Tuesday, December 18, 2012

Jesus, Mary, and Occam's Razor

I don't know how Jesus is both God and Man.

I don't know how God continually sustains creation, either, and don't expect to. God's God, I'm not: and I've learned to live with it.

The idea that Jesus of Nazareth is human and is God has bothered folks for about two millennia now.

Belief and Understanding

Some decided that my Lord wasn't really human. Others came to the conclusion that Jesus was human, with a 'God implant.' A new wrinkle is saying that Jesus didn't exist at all, or was just a human being with good ideas - who said he was God?!! (March 11, 2012)

I accept what the Nicene Creed says:
"...We believe in one Lord, Jesus Christ,
the only Son of God,
eternally begotten of the Father,
God from God, Light from Light,
true God from true God,
begotten, not made,
one in Being with the Father.
Through him all things were made.
For us men and for our salvation,
he came down from heaven:
by the power of the Holy Spirit
he was born of the Virgin Mary,
and became man....
(Catechism of the Catholic Church, The Credo)
That's "accept," not "understand:"
"If you understood him, it would not be God."
(St. Augustine)
(Catechism, 230)

Faith and Me

I'm a practicing Catholic, and an adult convert. I take my faith quite seriously, and accept what the Church teaches. That's not a blind faith, though, and that's another topic or two:

God as an Implant?!

The Nestorian idea was that Jesus is a human person, Jesus of Nazareth, who has been joined to a divine person, God's Son. The idea that Jesus was two persons welded together, human with a 'God implant,' caught on in the fifth century.

That was after the Council of Nicaea had established that Jesus is "God from God, Light from Light," and all the rest. Wikipedia has a pretty good article about the First Council of Nicaea, in 325.

I gather that a fifth century chap, Nestorius, didn't want to call Mary "Mother of Christ" He preferred calling her Mother of Christ. and not Mother of God.

Actually, the term Nestorius didn't like was Θεοτόκος, which translates into my native language as "Mother of God." I've opined on translation and transliteration before. (May 5, 2012; Another War-on-Terror Blog (February 21, 2011, January 25, 2009))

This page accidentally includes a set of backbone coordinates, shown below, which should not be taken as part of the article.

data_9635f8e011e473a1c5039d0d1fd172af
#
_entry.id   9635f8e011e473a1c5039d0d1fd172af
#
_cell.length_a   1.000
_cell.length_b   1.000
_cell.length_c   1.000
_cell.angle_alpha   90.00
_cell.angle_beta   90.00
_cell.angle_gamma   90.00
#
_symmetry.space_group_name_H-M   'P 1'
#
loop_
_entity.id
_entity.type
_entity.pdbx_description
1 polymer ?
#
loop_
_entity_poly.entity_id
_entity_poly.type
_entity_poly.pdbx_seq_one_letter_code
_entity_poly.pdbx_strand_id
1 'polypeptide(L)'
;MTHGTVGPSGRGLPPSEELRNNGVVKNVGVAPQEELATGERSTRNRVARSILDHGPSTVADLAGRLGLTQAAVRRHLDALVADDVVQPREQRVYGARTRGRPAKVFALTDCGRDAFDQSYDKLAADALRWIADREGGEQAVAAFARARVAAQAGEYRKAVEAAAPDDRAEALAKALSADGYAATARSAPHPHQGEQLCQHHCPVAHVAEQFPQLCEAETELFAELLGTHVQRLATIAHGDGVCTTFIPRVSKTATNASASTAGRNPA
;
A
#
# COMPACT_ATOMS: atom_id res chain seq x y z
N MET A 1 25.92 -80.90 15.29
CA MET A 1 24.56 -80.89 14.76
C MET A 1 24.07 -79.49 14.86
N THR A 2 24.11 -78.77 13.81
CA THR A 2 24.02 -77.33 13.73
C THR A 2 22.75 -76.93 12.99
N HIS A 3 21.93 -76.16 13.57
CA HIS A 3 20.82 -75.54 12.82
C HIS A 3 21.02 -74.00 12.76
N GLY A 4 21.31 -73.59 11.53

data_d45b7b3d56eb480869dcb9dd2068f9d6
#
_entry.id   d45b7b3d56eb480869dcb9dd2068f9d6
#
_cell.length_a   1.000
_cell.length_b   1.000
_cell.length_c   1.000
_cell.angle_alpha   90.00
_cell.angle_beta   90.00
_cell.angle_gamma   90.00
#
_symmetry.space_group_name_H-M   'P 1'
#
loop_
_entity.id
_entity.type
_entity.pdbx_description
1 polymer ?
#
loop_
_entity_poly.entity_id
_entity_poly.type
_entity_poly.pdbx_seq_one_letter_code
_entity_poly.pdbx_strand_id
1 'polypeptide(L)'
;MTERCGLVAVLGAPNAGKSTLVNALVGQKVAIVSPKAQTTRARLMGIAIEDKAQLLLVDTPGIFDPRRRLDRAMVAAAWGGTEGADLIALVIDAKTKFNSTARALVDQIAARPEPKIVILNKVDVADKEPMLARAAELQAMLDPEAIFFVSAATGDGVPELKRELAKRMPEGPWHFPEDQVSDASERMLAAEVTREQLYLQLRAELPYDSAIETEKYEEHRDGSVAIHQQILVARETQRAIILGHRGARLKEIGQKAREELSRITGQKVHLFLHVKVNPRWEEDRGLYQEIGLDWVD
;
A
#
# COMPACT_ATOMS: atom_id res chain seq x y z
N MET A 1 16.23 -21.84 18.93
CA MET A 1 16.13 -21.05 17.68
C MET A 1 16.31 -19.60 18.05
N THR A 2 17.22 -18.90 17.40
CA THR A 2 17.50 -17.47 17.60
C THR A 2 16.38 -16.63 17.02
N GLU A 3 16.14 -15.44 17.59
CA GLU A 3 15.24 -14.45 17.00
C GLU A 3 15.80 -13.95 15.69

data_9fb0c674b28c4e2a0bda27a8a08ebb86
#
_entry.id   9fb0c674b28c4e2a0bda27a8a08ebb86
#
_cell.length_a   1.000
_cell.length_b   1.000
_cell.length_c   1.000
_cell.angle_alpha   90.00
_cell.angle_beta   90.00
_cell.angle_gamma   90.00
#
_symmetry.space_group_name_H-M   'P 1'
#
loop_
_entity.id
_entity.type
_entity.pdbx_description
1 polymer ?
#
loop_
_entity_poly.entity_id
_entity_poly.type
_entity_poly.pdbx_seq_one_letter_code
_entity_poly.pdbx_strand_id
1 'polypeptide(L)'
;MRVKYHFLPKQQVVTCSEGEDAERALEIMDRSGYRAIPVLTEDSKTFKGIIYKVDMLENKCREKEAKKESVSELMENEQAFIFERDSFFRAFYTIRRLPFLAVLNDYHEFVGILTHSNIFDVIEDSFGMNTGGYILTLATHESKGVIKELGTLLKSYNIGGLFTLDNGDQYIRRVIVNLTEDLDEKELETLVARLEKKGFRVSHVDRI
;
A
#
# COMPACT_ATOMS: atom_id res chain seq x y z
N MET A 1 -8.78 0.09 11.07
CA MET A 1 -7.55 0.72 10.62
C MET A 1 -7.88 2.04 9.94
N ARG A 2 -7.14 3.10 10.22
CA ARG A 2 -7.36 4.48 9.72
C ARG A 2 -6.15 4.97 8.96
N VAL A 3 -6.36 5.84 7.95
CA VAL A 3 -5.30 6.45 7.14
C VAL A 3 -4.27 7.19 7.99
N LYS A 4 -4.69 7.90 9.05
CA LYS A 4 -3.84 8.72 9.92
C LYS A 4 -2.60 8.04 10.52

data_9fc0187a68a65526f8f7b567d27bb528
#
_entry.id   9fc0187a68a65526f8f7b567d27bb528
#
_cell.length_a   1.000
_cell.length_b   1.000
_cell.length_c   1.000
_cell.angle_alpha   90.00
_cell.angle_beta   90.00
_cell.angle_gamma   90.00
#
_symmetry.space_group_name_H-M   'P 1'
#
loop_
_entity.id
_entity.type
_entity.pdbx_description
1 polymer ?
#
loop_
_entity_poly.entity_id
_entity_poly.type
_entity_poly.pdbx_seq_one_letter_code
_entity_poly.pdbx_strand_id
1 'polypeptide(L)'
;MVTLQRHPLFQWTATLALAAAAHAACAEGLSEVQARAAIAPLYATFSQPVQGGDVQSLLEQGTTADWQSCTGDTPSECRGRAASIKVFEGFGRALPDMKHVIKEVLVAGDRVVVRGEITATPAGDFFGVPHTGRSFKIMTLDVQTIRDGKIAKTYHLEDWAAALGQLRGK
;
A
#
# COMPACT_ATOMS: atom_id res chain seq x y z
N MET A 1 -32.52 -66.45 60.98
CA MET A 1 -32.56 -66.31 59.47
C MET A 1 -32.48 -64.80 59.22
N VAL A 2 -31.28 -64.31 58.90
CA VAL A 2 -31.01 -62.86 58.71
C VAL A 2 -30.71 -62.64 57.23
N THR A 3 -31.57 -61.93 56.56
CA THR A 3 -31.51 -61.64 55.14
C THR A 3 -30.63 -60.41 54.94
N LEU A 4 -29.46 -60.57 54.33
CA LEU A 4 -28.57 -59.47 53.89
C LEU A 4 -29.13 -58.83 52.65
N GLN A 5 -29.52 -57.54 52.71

The Council of Ephesus in 431 (re)established that Jesus is, no kidding, "true God from true God:" and not two persons walking around in one body. More than a dozen centuries later, we've still got folks who don't seem comfortable with the idea that Jesus is I AM. (March 11, 2012)

I don't worship Mary, by the way. That would be idolatry, and strictly against the rules. (Catechism, 2097, 2112-2114, 2534) Also a very bad idea. I've been over that before. (July 15, 2012)

Mary, Gabriel, and the Son of God

Applying Occam's razor to Luke 1:31-32, plus what the Church has been saying for two millennia, I think it's reasonable to think that my Lord is the Son of God, and God.

Particularly since Jesus said so. (John 8:57-58)

Here's what got me started today:
"The Nestorian heresy regarded Christ as a human person joined to the divine person of God's Son. Opposing this heresy, St. Cyril of Alexandria and the third ecumenical council at Ephesus in 431 confessed 'that the Word, uniting to himself in his person the flesh animated by a rational soul, became man.'89 Christ's humanity has no other subject than the divine person of the Son of God, who assumed it and made it his own, from his conception. For this reason the Council of Ephesus proclaimed in 431 that Mary truly became the Mother of God by the human conception of the Son of God in her womb: 'Mother of God, not that the nature of the Word or his divinity received the beginning of its existence from the holy Virgin, but that, since the holy body, animated by a rational soul, which the Word of God united to himself according to the hypostasis, was born from her, the Word is said to be born according to the flesh.'90"
(Catechism, 466)
In metaphysics, hypostasis means "essential nature or underlying reality." (Princeton's WordNet) And that's yet another topic. Topics.

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Marian Apparition: Champion, Wisconsin

Background:Posts in this blog: In the news:

What's That Doing in a Nice Catholic Blog?

From time to time, a service that I use will display links to - odd - services and retailers.

I block a few of the more obvious dubious advertisers.

For example: psychic anything, numerology, mediums, and related practices are on the no-no list for Catholics. It has to do with the Church's stand on divination. I try to block those ads.

Sometime regrettable advertisements get through, anyway.

Bottom line? What that service displays reflects the local culture's norms, - not Catholic teaching.